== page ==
Interim Management Services
The rise of super temp. More and more top experienced managers are learning to love the autonomy and flexibility of project-based work.
According to DDIM, companies are increasingly leveraging this option to temporary fill key specialist and management positions and are committing ever more financial resources to this end. In 2002, the fee volume in interim management was hovering around only EUR 80 million, whereas for 2019, the DDIM is forecasting this figure to leap over the EUR 2 billion mark. Interim management originated in the Netherlands in the 1970s, helping make the regional labour market there more flexible. Periods of notice for employees were very long and in many cases it was not possible to react to market changes without incurring considerable costs.
In Germany, the concept of temporary placement of professional and managerial staff in companies diffused slowly in the 1980s. The tipping point for stronger growth was reunification of East and West Germany from 1990 onwards, a period marked by a high-paced demand for personnel capacities, including specialists and managers. A current comparison with countries such as the Netherlands, Great Britain or the USA indicates that the German labour market is currently in the process of rapidly catching up and flexibilising. In Great Britain, 20 percent of all managers are already employed in a temporary capacity. In the USA, the "gig economy" is soaring.
Until a few years ago, interim management was strongly associated with restructuring; this is where its origins are to be found. The range of interim functions has since then expanded considerably. Almost all functional areas in companies are now filled with interim managers. In addition to some leading industries (automotive), other sectors have begun to embrace this trend in Germany, such as the health care industry, mechanical and plant engineering or the energy sector. Nor does this phenomenon appear to be the reserve of big corporations; an increasing number of interim managers are also working at owner-managed medium-sized companies.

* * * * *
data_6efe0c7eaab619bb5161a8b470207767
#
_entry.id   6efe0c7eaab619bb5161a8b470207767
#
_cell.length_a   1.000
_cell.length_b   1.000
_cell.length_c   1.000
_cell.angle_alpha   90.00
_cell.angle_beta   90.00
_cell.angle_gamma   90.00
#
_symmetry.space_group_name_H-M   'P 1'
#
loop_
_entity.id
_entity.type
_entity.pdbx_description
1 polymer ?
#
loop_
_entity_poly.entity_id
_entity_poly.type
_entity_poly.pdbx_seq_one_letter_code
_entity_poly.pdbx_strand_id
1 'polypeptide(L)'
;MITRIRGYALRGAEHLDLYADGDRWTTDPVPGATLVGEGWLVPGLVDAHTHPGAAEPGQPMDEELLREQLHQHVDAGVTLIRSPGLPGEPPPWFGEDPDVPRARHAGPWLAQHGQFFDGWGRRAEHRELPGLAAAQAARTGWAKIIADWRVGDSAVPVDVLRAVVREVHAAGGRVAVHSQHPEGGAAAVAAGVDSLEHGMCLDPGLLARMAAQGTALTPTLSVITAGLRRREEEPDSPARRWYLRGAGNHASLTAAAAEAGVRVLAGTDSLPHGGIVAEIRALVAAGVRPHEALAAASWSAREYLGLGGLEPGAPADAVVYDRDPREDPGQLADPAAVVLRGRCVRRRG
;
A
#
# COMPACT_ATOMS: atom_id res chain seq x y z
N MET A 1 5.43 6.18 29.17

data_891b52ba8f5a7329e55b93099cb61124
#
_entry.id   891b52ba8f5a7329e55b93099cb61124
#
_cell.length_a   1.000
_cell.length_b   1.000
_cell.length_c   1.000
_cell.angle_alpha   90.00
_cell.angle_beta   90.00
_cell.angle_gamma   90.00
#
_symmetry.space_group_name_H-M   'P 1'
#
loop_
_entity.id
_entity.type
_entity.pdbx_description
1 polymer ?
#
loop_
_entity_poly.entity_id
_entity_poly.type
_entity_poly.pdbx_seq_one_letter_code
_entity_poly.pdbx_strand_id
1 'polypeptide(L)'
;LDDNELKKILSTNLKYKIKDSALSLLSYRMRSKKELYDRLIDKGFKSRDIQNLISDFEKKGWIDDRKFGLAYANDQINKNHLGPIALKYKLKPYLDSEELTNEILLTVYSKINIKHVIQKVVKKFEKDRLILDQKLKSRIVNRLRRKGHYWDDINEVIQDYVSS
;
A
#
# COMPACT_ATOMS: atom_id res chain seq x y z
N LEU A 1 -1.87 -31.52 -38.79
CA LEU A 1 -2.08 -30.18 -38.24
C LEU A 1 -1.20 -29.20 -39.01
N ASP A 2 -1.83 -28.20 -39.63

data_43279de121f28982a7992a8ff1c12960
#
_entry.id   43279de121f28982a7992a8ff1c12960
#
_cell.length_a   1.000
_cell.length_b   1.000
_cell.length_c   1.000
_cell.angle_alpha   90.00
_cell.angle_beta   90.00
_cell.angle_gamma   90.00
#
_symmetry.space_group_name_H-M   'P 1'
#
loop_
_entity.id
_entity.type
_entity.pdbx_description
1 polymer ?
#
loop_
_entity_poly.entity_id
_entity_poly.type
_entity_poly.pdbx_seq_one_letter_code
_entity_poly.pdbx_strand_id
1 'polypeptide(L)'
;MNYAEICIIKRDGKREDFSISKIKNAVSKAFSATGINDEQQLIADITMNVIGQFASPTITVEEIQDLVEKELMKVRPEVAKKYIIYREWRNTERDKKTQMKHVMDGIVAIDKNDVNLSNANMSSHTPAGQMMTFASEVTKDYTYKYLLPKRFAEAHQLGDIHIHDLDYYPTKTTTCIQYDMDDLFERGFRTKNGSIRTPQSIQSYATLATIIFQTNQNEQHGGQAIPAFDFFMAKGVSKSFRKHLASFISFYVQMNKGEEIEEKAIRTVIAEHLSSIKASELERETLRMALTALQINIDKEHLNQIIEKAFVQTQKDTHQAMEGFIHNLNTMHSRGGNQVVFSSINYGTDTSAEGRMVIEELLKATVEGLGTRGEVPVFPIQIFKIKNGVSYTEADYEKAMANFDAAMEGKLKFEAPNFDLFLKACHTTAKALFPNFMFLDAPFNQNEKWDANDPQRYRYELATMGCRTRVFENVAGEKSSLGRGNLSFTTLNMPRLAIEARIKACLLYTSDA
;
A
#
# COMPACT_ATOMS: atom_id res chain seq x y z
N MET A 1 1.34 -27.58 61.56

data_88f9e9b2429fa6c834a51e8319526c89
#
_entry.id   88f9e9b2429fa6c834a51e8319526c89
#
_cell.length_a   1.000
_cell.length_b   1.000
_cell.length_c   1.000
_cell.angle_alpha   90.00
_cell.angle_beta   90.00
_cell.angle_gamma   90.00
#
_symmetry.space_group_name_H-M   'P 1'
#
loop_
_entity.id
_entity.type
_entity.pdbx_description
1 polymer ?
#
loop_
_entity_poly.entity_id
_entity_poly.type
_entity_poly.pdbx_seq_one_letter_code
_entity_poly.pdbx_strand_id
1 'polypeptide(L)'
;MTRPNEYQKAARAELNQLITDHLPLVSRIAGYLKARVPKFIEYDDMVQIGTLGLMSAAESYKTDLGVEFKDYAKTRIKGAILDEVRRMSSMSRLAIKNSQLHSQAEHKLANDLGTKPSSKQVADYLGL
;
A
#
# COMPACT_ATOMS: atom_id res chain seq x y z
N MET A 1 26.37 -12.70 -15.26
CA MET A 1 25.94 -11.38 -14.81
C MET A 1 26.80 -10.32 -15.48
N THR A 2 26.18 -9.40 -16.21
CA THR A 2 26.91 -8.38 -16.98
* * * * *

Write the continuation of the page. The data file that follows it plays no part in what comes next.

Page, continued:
"Companies are finding it increasingly difficult to retain people over the long term who derive their motivation from creating processes and implementing exciting projects. With this type of person, we are witnessing a trend towards freelance work on their career trajectories. This type likes to apply their knowledge and experience in exciting projects with clients for a limited period of time instead of working for them permanently. These people need a partner who is aware of their changing life situations, who understands their needs and requirements, who stays in touch and supplies them with exciting projects matching their qualifications. We consider this to be our daily work. We can help both types of personalities find the perfect match for you."
Stefan Schulz, Sr. Partner IT Services, hahn+friends group